Friday, March 17, 2017

Scholastic Spotlight: Lenora Combs

The Inmate

Combs, Lenora

Grade:  11
School:  Divide County High School, Crosby ND
Educator:  Richard Norton
AWARD:  Silver Key, Flash Fiction

Norman awoke to a dank, musty smell that invaded his nostrils. His arms and chest felt overly warm and he could hardly move them, as if he were bundled tightly under several sheets. It was no pile of blankets, however. He could tell that without having to open his eyes. Whatever it was that held him so tightly was not nearly soft enough, or comforting enough, to be blankets. And his bedroom, his apartment, had never smelled so repugnant.
Questions raced through his head at break-neck speed.
Why had he been sleeping sitting up? What was so hard and cold against the back and side of his
head? Why was everything so unnervingly and absolutely dead silent? Where was the tick-tock-tick-ing of that annoying wall clock that hung above the stove in his kitchen? Where were the loud, obnoxious sounds of the traffic that rose from the busy streets below his apartment building? Where was the dripping of water into porcelain sink from the old, broken faucet in his bathroom? Why wasn’t his elderly neighbor’s mangy, old cat sitting outside on the living room windowsill, pawing and scratching and meowing that god-awful racket it called a meow as it tried to get in?
He tried to calm himself. He couldn’t think clearly if his mind was in such a frantic sorts. When he had somewhat succeeded, he tried to think. Tried to force his disobedient eyes to open so that he could see just where in the world he was. Why couldn’t he open his eyes? Why couldn’t he remember anything?
Breathe, he told himself.
He remembered leaving home that morning. Was it actually this morning though? He couldn’t be sure. After leaving, he had made his way to a buddy of his’ place. He had made plans several weeks prior to meet up with a group of his friends. What had happened after that? His memory from there was like a blank piece of paper. Maybe, he figured, he had gone with his buddies and now they were just playing some kind of joke on him.
Suddenly he felt as if the weight that had been keeping his eyes shut had finally been lifted. Cautiously, he squinted open his eyes expecting a blinding light to immediately assault his pupils, but everything was pitch black. He lifted his head from what might have been a wall, hoping to find a source of light. As if sensing the motion, a dim light from overhead turned on. He flinched, not really because the light was very bright, but because it had been completely unexpected.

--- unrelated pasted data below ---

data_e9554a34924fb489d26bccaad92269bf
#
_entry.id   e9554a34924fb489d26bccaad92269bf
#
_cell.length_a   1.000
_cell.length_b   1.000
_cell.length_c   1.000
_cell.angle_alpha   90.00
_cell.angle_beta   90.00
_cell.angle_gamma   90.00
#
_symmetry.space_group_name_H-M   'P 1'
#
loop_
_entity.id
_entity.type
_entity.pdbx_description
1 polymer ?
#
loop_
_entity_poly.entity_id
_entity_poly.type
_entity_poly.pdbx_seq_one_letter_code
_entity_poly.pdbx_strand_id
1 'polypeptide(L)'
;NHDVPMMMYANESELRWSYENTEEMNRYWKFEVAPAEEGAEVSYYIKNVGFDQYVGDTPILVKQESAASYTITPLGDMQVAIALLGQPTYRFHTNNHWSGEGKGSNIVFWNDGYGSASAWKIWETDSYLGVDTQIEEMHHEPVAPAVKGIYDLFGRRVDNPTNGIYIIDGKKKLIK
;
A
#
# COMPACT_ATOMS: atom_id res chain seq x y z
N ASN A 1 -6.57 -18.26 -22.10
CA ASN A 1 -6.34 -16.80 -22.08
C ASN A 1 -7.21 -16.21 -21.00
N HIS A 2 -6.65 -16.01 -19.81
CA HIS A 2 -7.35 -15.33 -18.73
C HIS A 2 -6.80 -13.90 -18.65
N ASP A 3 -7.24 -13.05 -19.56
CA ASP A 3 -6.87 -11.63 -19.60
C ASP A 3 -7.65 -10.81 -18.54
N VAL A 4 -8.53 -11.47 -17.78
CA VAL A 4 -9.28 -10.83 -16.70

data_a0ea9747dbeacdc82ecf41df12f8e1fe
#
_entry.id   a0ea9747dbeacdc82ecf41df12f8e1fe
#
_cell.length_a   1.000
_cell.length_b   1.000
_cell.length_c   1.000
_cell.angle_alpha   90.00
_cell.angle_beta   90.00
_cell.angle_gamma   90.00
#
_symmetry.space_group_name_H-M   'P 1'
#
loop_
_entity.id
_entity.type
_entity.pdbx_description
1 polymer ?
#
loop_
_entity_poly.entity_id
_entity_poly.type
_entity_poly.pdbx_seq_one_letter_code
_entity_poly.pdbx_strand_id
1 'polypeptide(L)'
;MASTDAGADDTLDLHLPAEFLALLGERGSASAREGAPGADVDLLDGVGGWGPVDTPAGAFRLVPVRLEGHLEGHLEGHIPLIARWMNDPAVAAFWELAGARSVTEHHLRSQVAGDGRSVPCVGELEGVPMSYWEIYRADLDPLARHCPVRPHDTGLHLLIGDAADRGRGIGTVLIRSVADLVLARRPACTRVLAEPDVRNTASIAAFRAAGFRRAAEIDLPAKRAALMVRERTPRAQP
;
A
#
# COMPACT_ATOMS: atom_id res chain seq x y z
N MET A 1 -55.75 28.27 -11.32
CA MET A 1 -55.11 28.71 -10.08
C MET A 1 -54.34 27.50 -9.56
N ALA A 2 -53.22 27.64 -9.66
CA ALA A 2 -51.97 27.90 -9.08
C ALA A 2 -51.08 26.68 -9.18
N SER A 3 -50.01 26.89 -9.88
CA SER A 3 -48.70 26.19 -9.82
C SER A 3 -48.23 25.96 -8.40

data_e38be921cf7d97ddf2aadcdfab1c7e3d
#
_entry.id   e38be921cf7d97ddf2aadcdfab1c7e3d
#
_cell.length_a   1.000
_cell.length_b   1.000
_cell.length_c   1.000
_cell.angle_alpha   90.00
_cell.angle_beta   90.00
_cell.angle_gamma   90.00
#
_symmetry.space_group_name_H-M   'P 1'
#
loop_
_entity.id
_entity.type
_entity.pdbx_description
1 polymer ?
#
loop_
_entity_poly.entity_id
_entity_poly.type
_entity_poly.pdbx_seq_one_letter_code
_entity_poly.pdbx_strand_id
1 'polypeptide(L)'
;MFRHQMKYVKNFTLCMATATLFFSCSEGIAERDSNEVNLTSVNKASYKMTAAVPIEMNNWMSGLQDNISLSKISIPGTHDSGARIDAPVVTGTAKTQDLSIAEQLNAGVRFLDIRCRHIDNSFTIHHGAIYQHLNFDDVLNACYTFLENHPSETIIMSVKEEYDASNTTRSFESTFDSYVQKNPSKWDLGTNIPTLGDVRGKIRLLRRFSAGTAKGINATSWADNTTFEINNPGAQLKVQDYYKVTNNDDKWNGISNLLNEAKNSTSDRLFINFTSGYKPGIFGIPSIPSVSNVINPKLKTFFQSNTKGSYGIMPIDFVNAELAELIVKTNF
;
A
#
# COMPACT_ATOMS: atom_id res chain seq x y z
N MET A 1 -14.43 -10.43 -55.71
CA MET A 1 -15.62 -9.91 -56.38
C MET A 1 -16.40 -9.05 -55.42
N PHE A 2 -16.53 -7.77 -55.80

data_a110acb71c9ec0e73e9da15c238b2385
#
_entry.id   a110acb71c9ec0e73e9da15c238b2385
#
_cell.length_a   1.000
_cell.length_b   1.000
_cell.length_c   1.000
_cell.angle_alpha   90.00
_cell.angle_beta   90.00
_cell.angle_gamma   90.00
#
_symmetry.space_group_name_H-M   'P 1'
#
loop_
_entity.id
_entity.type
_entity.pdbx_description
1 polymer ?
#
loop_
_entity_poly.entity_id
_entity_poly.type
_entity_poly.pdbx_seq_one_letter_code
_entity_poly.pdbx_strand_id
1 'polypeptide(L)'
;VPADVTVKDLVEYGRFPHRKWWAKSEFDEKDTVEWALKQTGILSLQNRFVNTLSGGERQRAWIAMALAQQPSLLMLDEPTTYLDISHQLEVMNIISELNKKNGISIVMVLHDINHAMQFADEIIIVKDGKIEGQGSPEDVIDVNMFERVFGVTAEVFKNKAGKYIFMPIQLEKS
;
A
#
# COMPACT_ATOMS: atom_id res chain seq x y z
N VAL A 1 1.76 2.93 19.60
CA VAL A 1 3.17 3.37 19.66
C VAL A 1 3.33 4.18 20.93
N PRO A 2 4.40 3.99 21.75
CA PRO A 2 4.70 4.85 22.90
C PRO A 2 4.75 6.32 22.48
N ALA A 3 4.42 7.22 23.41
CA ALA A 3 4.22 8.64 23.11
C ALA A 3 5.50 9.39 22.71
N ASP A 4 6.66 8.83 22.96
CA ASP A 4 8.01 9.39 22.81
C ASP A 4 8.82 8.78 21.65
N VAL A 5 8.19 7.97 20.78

When his eyes had adjusted enough to allow him to see, he took a look around. He was in a small room that couldn’t have been more than ten or twelve feet across in every direction. A metal door, heavy looking and rather imposing, was framed into the wall directly across from him. A small, rectangle held a thinner piece of metal that he assumed could slide open.
Remembering his inability to mobilize his arms, he diverted his eyes downward at himself. His entire upper body was enclosed in a thick, dirty white fabric that was tied tightly to his waist. The end of the rope was tied to a horizontal pole beside him, preventing him from being able to stand.
For a moment, Norman couldn’t process what it was that held him so confined. Then he realized he had seen something like this before, though it had not been on him. He had seen straitjackets on television and in photographs of other people. People who were deemed extremely dangerous and needed to be held securely. People who had lost their minds and had to be kept in psychiatric hospitals, mental hospitals.
Why was he in a straitjacket though? He was not a killer, and he most definitely was not insane. He would surely know if he was.
Suddenly somebody starts to scream. It was very loud, sounding as if it were coming from inside his room, but a quick second glance around confirmed that he was indeed alone. 
Where was the screaming coming from then? Perhaps the sliding metal in the door was thinner than he had thought.
It was starting to hurt his head, making him feel lightheaded. Black spots began to dot his vision. Why hasn’t it stopped yet? Doesn’t this person need to breathe? He wants to scream back at them, to yell at them to stop, but he can’t seem to get a single word out. He wishes he could cover his ears, but the straitjacket keeps his arms captive.
Maybe he will go crazy after all.
On the other side of the psychiatric hospital, an older doctor by the name of Ben Hudson and his assistant stood observing a screen displaying a man in his late thirties.
“Norman Mills,” the doctor said to the young woman beside him. She had only recently been employed. “He is one of our more... disturbed patients.” She nodded expectantly, waiting for an explanation.

“Norman has been a patient here for several years,” the man continued. “However, he often does not remember where he is and why he was brought here. That seems to be the case today as well.” Dr. Hudson turned around to grab a clipboard. He and his assistant continued to observe the actions of the man on the screen before them, screaming at nothing.